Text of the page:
The Royal Embassy of Saudi Arabia (Cultural Bureau) v Alhayali [2023] EAT 149

Appeal against a decision that the ET had jurisdiction to hear the Claimant's claim despite the Respondent claiming state immunity. Appeal allowed.

Having (through its then solicitors) accepted the jurisdiction of the ET over claims derived from EU law, the Respondent subsequently sought to reassert state immunity, relying on an official stamped (but unsigned) statement from the Embassy stating that no authority had been given to the former solicitors to waive state immunity. The ET concluded, however, that the Respondent had validly submitted to its jurisdiction, going on to find that the Claimant’s employment was not an exercise of sovereign authority, nor were acts of sovereign authority pleaded to which state immunity could attach. In the alternative, the ET found that pursuant to section 5 of the State Immunity Act 1978 (SIA) state immunity would be disapplied in respect of the Claimant’s claim that the Respondent caused her psychiatric injury, this being a claim for personal injury. The Respondent appealed.

The EAT allowed the appeal. The fact that a statement had been produced by the Embassy did not mean that the ET was bound to accept its content; however, in this case the ET had in failing to give the statement any weight. Furthermore, when considering whether the functions performed by the Claimant fell within the sphere of sovereign activity, the ET’s analysis had lacked precision and had elided the questions it was required to consider (Benkharbouche v Embassy of Sudan [2017] ICR 1327 SC and the provisions of the State Immunity Act 1978 (Remedial) Order 2023 applied). Applying the correct test to the ET’s findings of fact, it was apparent that the Claimant was participating in the public service of the Embassy, not merely its private administration. As there could only be one correct legal outcome on the ET’s findings of fact, there was no scope for remitting this issue and, in this respect, its decision on sovereign immunity must be set aside. That said, there was no basis for considering that the case of Federal Republic of Nigeria v Ogbonna [2012] 1 WLR 139 EAT had been wrongly decided and the ET had not erred in following and applying that decision, holding that section 5 SIA disapplied sovereign immunity in respect of the Claimant’s claim for psychiatric injury.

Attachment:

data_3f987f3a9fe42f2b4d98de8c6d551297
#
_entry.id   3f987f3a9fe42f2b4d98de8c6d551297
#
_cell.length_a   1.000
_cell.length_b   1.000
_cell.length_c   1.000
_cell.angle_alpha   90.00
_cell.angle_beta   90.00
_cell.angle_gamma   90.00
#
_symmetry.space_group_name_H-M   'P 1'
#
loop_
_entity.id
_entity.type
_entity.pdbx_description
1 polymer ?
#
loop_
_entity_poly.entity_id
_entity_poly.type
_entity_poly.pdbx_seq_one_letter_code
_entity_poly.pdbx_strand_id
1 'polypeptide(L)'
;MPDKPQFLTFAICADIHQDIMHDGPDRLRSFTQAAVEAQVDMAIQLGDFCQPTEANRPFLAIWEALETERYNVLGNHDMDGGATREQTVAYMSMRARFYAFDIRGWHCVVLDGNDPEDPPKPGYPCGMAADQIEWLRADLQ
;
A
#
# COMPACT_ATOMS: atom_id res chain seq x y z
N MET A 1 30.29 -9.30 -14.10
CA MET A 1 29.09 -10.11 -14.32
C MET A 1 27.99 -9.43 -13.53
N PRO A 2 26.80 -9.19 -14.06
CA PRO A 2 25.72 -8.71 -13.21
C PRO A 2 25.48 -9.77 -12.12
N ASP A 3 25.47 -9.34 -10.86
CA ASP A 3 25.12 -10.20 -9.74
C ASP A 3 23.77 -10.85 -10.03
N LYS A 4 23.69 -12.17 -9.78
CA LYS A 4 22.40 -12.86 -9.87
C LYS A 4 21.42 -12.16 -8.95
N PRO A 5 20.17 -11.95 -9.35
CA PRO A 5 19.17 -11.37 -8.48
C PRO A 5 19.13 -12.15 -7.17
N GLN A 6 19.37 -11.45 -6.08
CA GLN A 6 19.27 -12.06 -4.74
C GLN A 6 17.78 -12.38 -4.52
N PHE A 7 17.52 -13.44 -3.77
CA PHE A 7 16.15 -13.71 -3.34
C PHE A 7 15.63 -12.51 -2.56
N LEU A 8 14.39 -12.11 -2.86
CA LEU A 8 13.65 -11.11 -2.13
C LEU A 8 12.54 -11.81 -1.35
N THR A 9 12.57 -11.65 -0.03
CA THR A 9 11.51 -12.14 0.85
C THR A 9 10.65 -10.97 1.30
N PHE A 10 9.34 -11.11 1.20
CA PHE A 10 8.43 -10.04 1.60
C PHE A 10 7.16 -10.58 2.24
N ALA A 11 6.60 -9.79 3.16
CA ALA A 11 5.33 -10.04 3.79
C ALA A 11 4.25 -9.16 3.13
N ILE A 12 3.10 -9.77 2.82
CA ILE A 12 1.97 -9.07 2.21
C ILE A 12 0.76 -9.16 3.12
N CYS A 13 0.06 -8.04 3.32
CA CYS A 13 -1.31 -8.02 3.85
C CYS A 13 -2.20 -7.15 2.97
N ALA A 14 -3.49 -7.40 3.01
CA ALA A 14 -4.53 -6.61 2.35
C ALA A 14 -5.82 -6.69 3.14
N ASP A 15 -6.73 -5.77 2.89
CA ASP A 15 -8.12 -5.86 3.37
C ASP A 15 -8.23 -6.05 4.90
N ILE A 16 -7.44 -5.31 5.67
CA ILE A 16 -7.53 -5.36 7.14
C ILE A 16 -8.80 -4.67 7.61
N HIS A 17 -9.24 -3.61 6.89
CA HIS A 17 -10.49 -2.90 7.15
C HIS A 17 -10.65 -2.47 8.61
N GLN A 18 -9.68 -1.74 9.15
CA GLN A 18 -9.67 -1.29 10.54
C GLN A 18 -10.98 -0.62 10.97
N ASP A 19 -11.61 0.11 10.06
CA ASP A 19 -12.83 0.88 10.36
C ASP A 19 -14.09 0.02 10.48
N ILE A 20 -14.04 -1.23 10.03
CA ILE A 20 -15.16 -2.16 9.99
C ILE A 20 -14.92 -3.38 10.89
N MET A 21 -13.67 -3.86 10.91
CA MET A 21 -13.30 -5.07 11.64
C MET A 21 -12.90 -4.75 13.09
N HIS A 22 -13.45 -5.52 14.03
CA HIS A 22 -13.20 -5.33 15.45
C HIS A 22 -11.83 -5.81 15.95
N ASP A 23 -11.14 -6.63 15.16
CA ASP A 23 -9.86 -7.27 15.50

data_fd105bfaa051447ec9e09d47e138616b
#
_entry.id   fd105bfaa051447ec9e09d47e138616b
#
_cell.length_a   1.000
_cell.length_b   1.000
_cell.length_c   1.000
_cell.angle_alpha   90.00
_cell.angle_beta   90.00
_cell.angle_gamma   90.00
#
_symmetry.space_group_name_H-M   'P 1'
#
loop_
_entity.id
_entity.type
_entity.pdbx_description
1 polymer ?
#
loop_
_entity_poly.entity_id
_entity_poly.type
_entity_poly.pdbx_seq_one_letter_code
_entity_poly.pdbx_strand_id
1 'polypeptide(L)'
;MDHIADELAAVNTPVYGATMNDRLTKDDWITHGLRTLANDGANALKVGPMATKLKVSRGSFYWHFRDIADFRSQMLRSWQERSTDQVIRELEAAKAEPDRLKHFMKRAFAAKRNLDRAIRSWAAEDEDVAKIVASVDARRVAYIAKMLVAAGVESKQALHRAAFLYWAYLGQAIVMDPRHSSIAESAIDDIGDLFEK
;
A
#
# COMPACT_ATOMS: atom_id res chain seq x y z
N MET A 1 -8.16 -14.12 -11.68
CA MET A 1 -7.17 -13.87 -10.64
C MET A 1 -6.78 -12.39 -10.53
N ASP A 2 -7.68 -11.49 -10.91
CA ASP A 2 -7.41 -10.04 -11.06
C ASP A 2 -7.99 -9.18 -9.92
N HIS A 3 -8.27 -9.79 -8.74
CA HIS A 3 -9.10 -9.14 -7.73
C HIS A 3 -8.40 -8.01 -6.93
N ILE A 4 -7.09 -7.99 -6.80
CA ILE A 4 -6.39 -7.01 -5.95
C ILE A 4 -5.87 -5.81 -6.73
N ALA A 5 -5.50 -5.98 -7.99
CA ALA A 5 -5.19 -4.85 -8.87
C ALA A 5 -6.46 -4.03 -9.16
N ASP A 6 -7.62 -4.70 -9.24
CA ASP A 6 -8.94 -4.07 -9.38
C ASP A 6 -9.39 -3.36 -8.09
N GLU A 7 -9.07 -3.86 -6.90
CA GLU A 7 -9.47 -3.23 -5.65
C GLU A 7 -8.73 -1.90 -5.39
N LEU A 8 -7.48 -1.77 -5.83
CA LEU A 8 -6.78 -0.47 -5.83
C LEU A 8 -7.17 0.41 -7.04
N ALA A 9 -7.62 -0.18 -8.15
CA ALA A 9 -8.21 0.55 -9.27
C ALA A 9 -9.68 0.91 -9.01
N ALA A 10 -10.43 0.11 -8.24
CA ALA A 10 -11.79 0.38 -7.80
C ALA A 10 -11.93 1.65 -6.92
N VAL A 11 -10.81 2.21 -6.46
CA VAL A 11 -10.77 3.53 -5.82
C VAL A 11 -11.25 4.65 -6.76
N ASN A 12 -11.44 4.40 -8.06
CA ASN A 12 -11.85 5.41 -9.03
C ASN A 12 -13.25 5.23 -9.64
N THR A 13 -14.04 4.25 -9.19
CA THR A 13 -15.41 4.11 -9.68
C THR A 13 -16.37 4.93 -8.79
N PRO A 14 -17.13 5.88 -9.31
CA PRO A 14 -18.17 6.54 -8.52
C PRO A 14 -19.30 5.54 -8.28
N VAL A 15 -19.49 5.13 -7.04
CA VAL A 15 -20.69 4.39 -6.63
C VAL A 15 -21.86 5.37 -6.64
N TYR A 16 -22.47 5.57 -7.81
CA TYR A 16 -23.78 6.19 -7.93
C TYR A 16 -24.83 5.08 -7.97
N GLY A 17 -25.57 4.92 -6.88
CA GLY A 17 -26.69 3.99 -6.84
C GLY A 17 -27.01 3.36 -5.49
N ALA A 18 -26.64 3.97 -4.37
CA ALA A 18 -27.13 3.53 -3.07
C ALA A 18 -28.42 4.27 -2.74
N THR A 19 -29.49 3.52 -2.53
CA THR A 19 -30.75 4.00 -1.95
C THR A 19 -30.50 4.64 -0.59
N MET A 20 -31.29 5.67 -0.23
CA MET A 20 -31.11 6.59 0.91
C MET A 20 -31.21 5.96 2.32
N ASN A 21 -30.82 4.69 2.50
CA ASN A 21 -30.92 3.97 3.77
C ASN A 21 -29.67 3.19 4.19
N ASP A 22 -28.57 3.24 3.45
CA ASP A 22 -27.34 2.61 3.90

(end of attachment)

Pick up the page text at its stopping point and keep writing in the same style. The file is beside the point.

Published: 03/01/2024 14:26

Sign up for free email alerts

Email address
First name
Last name
Receive daily
Receive weekly
I agree to this site's terms and conditions